- htmlentities() function DOES NOT remove characters like those above when you DO NOT specify anything

So, let's assume that..

<?php

$str
= "Hèèèllooo";

$res_1 = htmlentities($str, ENT_QUOTES, "UTF-8");
$res_2 = htmlentities($str);

echo
var_dump($res_1); // Result: string '' (length=0)
echo var_dump($res_2); // string 'H&egrave;&egrave;&egrave;llooo' (length=30)

?>

I used this for a textarea content for comments. Anyway, note that using the "$res_2" form the function will leave unconverted single/double quotes. At this point you should use str_replace() function to perform the characters but be careful because..

<?php

$str
= "'Hèèèllooo'";

$res_2 = str_replace("'","&#039;",$str);
$res_2 = htmlentities($str);
echo
var_dump($res_2); // string '&amp;#039;H&egrave;&egrave;&egrave;llooo&amp;#039;'

$res_3 = htmlentities($str);
$res_3 = str_replace("'","&#039;",$res_3);
echo
var_dump($res_3); // string '&#039;H&egrave;&egrave;&egrave;llooo&#039;' --> Nice
?>

Hope it will helps you.

Regards,
W.D.
up
11
ustimenko dot alexander at gmail dot com
8 years ago
For those Spanish (and not only) folks, that want their national letters back after htmlentities :)

<?php
protected function _decodeAccented($encodedValue, $options = array()) {
   
$options += array(
       
'quote'     => ENT_NOQUOTES,
       
'encoding'  => 'UTF-8',
    );
    return
preg_replace_callback(
       
'/&\w(acute|uml|tilde);/',
       
create_function(
           
'$m',
           
'return html_entity_decode($m[0], ' . $options['quote'] . ', "' .
           
$options['encoding'] . '");'
       
),
       
$encodedValue
   
);
}
?>
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1
2962051004 at qq dot com
1 year ago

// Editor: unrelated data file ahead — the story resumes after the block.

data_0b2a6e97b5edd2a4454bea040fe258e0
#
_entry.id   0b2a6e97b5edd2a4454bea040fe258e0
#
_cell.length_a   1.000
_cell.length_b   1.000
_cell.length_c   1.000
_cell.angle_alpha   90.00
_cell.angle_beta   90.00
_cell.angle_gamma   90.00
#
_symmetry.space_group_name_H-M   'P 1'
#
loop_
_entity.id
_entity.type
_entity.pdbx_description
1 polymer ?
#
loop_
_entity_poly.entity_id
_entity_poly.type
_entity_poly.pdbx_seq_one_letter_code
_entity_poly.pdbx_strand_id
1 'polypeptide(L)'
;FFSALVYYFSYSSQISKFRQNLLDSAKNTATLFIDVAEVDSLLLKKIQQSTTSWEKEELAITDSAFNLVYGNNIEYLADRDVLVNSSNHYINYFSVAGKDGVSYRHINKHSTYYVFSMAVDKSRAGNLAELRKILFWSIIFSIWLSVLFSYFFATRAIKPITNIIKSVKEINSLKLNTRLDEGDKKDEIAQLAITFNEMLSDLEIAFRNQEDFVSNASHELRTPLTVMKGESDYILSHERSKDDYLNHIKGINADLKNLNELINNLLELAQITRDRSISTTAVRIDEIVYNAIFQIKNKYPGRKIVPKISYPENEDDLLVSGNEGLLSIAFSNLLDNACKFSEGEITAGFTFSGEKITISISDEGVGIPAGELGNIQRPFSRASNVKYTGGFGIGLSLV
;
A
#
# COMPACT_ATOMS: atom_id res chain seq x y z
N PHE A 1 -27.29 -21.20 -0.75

<?php

/**
* 将中文转为Html实体
* Convert Chinese in HTML to entity
* Author QiangGe
* Mail 2962051004@qq.com
*
*/

$str = <<<EOT
你好 world
EOT;

function
ChineseToEntity($str) {
return
preg_replace_callback(
       
'/[\x{4e00}-\x{9fa5}]/u', // utf-8
        // '/[\x7f-\xff]+/', // if gb2312
       
function ($matches) {
           
$json = json_encode(array($matches[0]));
           
preg_match('/\[\"(.*)\"\]/', $json, $arr);
           
/*
             * 通过json_encode函数将中文转为unicode
             * 然后用正则取出unicode
             * Turn the Chinese into Unicode through the json_encode function, then extract Unicode from regular.
             * I think this idea is seamless.
            */
           
return '&#x'. str_replace('\\u', '', $arr[1]). ';';
        },
$str
  
);
}

echo
ChineseToEntity($str);
// &#x4f60;&#x597d; world
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7
Waygood
9 years ago
When putting values inside comment tags <!-- --> you should replace -- with &#45;&#45; too, as this would end your tag and show the rest of the comment.
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5
robin at robinwinslow dot co dot uk
9 years ago
htmlentities seems to have changed at some point between version 5.1.6 and 5.3.3, such that it now returns an empty string for anything containing a pound sign:

$ php -v
PHP 5.1.6 (cli) (built: May 22 2008 09:08:44)
$ php -r "echo htmlentities('£hello', null, 'utf-8');"
&pound;hello
$

$ php -v
PHP 5.3.3 (cli) (built: Aug 19 2010 12:07:49)
$ php -r "echo htmlentities('£hello', null, 'utf-8');"
$

(Returns an empty string the second time)

Just a heads up.
up
5
admin at wapforum dot rs
9 years ago
A useful little function to convert the symbols in the different inputs.
<?php
function ConvertSimbols($var, $ConvertQuotes = 0) {
if (
$ConvertQuotes > 0) {
$var = htmlentities($var, ENT_NOQUOTES, 'UTF-8');
$var = str_replace('\"', '', $var);
$var = str_replace("\'", '', $var);
} else {
$var = htmlentities($var, ENT_QUOTES, 'UTF-8');
}
return
$var;
}
?>

Usage with quotes for example message:

$message = ConvertSimbols($message);

Usage without quotes for example link:

$link = ConvertSimbols($link, 1);
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3